Biden Looks for a New, New START

Source: Foreign Policy
by Jack Detsch

“When U.S. and Russian negotiators first shook hands on a comprehensive arms control deal in 2010 that put stiff limits on the nuclear stockpiles of the world’s two biggest atomic powers, the White House saw signs of a thaw in the post-Cold War relationship. … But more than a decade later, even though the Biden administration and Russian President Vladimir Putin’s top deputies in the Kremlin are optimistic about a follow-up nuclear deal, there’s little hope for any breaking of bread or clinking of glasses. As the U.S. State Department plots its negotiating strategy with the Russians ahead of an expected follow-up arms control talk … the talks are increasingly seen as less of a new start and merely a new starting point for a diminished relationship where the two sides can agree on avoiding nuclear war — but perhaps little else.” (06/22/21)

Canceling Critical Race Theory

Source: Heartland Institute
by Larry Sand

“In Florida, the state board of education has voted to approve a rule that prohibits schools from teaching CRT and the 1619 Project. Iowa governor Kim Reynolds recently signed a law that will ban schools from making students ‘feel discomfort, guilt, anguish or any other form of psychological distress’ because of their race or sex, among other provisions. In D.C., a bill has been introduced that would ban the promotion of ‘race or sex stereotyping or scapegoating.’ … And now, ironically, the wokesters — the same crowd that brought us ‘cancel culture’ — is [sic] screaming ‘Censorship!'” (06/22/21)

How social justice and due process are inextricably linked

Source: Foundation for Individual Rights in Education
by Rohan Krishnan

“When due process protections are minimized, marginalized groups with little political power are disproportionately harmed, as white and wealthy students are more likely to have the power and connections to protect themselves against sexual assault allegations. For example, an analysis of sexual assault allegations at Colgate University found that [b]lack male students at the university were accused of 50% of the sexual assault violations even though the [b]lack population at Colgate accounts for only 4.2% of the student body. The disproportionate nature of sexual assault allegations based on race demonstrates the need for stronger due process and the continuation of the current Title IX regulations.” (06/22/21)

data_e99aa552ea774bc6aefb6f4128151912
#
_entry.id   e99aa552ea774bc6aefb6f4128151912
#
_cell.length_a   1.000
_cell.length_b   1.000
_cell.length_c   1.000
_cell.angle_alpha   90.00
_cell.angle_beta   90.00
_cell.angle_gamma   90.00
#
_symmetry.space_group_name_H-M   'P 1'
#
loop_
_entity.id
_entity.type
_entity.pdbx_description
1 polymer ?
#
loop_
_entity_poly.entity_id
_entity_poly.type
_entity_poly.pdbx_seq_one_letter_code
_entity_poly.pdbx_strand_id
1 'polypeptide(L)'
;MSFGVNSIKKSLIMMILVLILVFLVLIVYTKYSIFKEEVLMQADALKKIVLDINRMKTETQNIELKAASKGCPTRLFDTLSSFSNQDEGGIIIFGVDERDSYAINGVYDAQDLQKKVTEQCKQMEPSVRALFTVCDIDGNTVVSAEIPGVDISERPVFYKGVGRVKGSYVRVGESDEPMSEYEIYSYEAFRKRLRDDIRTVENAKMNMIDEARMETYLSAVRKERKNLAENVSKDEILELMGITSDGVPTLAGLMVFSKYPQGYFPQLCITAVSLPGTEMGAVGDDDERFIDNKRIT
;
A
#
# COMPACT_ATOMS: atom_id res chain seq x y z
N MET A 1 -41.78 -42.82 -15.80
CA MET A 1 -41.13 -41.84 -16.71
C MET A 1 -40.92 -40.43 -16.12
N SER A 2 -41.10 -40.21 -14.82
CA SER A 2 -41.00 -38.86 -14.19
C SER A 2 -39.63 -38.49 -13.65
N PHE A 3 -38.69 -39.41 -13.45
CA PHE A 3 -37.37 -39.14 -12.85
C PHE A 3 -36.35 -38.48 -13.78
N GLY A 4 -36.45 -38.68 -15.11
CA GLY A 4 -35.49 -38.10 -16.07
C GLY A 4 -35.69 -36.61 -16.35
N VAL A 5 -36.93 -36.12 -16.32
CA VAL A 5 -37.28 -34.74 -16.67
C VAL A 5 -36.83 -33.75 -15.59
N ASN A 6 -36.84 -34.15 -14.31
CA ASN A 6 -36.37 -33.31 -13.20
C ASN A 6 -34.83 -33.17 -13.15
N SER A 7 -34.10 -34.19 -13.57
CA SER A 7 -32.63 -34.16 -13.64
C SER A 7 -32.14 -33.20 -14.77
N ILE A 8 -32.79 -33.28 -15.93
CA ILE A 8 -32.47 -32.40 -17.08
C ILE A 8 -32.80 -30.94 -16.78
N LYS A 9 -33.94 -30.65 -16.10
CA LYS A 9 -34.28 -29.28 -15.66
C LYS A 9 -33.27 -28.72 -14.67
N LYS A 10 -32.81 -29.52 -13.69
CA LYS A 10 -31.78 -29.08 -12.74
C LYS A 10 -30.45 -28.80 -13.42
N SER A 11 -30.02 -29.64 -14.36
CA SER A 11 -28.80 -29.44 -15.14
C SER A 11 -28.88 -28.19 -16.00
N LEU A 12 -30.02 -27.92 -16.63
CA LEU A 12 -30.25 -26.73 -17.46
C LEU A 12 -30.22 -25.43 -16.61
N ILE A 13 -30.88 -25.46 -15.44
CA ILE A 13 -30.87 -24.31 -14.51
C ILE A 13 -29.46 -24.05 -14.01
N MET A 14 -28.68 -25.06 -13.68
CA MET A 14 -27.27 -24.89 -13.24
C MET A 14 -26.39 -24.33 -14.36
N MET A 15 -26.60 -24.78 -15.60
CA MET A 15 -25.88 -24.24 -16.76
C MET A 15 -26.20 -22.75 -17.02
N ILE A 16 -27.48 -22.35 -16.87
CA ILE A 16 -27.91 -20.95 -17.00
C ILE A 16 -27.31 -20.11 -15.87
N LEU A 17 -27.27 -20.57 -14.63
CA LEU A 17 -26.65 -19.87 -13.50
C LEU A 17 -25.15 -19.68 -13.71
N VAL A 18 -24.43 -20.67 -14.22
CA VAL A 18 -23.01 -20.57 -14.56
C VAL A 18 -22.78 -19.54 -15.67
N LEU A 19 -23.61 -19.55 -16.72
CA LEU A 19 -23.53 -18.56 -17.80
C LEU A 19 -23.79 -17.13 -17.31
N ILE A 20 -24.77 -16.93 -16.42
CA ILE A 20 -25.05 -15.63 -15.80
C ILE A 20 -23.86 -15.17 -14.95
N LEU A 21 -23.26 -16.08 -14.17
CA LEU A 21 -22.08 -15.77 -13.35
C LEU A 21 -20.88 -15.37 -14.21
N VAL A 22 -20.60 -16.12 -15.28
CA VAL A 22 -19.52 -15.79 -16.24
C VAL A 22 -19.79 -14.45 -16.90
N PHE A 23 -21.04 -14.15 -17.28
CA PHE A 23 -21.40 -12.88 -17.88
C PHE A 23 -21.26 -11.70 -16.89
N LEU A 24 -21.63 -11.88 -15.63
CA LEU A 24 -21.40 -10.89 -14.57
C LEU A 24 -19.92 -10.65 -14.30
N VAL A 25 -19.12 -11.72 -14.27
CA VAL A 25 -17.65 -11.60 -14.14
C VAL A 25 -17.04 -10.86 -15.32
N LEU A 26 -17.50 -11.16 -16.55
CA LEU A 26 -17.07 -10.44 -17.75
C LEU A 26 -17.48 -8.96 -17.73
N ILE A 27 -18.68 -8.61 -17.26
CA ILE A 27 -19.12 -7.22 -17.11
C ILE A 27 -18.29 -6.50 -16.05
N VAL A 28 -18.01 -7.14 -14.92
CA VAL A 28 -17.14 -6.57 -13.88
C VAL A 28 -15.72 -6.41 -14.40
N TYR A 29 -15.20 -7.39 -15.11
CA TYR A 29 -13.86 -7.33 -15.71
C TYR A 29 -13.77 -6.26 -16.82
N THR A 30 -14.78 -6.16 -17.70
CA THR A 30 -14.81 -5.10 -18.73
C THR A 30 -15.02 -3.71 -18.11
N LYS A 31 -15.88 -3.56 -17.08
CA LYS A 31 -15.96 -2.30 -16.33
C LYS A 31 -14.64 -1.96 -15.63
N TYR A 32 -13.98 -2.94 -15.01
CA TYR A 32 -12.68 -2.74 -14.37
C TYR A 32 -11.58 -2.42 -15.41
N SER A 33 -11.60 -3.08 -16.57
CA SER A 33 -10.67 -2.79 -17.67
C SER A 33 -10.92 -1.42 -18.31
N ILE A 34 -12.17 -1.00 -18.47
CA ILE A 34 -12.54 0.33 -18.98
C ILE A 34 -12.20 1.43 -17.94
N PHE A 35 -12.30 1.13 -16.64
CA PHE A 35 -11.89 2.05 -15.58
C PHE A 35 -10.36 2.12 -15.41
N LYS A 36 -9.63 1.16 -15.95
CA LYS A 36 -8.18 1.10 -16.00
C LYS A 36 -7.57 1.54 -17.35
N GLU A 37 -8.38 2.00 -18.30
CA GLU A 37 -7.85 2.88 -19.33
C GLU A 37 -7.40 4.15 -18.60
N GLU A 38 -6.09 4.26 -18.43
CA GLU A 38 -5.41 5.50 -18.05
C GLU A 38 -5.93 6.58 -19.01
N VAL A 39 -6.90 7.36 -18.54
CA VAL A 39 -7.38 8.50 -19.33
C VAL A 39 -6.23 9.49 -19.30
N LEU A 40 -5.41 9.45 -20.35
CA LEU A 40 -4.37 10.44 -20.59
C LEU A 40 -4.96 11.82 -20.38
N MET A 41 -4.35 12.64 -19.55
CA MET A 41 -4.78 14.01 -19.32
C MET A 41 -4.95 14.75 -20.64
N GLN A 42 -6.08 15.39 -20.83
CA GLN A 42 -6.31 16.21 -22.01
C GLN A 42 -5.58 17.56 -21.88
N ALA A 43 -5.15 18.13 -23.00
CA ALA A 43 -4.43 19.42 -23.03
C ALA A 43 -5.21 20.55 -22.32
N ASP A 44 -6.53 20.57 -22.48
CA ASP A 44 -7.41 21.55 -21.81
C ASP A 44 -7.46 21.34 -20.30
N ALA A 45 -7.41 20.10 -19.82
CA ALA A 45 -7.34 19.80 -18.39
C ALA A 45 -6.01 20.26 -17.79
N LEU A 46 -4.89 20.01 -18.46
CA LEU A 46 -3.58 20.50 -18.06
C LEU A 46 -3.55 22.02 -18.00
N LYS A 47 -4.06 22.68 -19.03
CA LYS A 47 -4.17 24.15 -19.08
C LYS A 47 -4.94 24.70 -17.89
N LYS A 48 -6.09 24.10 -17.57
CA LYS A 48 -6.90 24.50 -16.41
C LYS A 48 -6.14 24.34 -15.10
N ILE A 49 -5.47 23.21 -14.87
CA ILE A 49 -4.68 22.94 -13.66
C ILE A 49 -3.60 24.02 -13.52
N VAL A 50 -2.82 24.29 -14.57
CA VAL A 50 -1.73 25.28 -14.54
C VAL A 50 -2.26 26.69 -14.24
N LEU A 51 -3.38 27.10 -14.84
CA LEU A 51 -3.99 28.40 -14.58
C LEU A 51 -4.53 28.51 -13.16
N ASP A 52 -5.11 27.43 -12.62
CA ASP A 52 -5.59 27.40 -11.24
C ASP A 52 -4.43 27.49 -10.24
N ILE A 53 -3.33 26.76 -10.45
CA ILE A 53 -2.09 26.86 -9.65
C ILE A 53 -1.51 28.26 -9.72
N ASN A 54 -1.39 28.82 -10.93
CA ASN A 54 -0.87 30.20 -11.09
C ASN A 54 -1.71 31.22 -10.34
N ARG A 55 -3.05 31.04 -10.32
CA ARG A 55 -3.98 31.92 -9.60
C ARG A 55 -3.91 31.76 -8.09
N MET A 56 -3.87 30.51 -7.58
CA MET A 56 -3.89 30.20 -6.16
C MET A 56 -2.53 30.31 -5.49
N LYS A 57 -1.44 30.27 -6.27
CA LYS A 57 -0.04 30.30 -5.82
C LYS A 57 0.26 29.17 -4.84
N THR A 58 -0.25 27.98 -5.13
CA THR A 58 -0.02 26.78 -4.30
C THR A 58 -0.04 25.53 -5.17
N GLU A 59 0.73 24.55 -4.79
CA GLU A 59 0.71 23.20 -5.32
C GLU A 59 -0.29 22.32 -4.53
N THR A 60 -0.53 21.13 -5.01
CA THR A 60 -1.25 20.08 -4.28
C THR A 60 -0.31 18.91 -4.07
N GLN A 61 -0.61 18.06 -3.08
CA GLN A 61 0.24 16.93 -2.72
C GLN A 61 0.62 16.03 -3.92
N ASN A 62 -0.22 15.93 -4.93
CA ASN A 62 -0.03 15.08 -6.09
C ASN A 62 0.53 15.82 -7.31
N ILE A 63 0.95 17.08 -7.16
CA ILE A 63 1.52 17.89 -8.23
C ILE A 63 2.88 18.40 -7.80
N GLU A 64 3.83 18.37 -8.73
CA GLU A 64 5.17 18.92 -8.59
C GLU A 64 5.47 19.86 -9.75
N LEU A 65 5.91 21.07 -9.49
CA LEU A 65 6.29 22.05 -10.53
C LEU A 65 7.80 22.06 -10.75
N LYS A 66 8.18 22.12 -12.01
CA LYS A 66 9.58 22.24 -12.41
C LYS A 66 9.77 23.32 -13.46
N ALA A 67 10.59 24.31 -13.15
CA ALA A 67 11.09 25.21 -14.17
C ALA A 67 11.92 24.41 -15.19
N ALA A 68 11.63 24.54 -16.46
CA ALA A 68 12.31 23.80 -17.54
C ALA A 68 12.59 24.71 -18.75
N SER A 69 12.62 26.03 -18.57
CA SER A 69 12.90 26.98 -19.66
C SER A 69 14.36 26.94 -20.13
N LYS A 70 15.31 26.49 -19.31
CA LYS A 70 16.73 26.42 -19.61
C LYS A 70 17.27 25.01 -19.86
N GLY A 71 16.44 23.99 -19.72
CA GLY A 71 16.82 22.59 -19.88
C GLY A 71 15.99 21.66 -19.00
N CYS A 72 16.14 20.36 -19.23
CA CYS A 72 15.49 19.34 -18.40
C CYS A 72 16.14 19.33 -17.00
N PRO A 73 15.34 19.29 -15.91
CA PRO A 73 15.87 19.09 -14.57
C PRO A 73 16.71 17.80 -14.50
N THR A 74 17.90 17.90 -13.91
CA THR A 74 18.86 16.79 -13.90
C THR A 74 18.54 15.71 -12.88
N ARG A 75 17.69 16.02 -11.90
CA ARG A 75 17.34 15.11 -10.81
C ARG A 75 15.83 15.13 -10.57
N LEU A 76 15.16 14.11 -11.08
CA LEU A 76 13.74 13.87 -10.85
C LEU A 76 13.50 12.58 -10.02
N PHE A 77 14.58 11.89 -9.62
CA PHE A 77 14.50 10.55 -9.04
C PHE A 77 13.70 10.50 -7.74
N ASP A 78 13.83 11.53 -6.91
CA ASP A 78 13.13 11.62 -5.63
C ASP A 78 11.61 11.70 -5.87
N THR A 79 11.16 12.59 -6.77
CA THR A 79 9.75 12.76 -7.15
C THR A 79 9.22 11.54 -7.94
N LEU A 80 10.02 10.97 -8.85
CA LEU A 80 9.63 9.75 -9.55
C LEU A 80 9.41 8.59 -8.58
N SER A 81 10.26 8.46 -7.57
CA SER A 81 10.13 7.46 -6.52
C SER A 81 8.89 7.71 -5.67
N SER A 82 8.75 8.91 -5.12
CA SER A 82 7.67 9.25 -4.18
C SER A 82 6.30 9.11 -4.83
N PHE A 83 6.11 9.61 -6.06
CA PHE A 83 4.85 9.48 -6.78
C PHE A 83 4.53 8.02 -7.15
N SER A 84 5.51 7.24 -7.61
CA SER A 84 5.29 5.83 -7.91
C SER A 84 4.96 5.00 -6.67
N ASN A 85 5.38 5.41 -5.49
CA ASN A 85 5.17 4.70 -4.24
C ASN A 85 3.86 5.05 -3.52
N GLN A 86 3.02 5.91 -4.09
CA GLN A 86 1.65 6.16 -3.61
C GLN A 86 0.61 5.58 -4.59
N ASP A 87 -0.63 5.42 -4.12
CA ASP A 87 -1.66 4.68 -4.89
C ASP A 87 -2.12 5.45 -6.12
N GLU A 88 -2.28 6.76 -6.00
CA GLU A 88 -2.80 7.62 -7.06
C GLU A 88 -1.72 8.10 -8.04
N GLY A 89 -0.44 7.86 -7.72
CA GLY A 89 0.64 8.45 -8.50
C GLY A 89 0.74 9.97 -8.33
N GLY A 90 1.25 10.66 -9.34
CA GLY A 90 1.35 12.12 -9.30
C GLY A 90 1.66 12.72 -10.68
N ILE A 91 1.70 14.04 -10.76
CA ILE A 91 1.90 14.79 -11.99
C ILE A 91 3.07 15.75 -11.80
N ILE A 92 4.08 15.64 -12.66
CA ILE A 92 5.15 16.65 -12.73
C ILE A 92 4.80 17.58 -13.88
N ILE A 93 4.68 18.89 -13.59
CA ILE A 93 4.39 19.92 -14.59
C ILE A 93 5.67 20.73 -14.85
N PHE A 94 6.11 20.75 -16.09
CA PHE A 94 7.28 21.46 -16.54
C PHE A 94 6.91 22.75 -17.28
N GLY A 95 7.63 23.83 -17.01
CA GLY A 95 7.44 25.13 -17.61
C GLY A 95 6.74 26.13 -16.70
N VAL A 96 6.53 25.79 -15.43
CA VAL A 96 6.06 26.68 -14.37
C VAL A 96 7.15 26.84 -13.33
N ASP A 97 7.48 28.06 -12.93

A Charter School Named For the Author of “Pedagogy of the Oppressed” Is Union Busting

Source: In These Times
by Hamilton Nolan

“In 1968, Paulo Freire, a famous Brazilian philosopher, authored the book Pedagogy of the Oppressed, a Marxist argument for using education to empower the downtrodden. In 2013, a charter school named in his honor was founded: the Paulo Freire Social Justice Charter School (PFSJCS), located in Chicopee, Massachusetts. Now, in a display of the universe’s sense of humor, teachers at PFSJCS say that the school’s leadership is engaging in union busting. In March 2020, the school’s professional staff of about 26 people (mostly teachers, along with a few other employees such as guidance counselors) unionized with UAW Local 2322 in Massachusetts. Zack Novak, one of the teachers who helped lead the union drive, said that several years of experience working in unionized public schools had led him to expect certain standards of treatment that he didn’t see at PFSJCS.” (06/22/21)

Zoning by “Outsiders”

Source: Common Sense
by Paul Jacob

“Government land-use regulation by ‘zoning’ is an awesome expression of rights-abridging power, usually becoming nothing more than what most regulations are: special-interest protection schemes, helping the in-crowd at the expense of ‘outsiders’ (you and me, actually). Most savvy people understand this in specific instances, but not generally, so when they see zoning they don’t like, they might leap to the notion that bad local regulations should be replaced by good state or federal regulators. Trouble is, we have less ability to ensure that regulators in distant political centers aren’t captured by special interests or malign ideologues.” (06/22/21)

Against National Unity

Source: Reason
by Samuel Goldman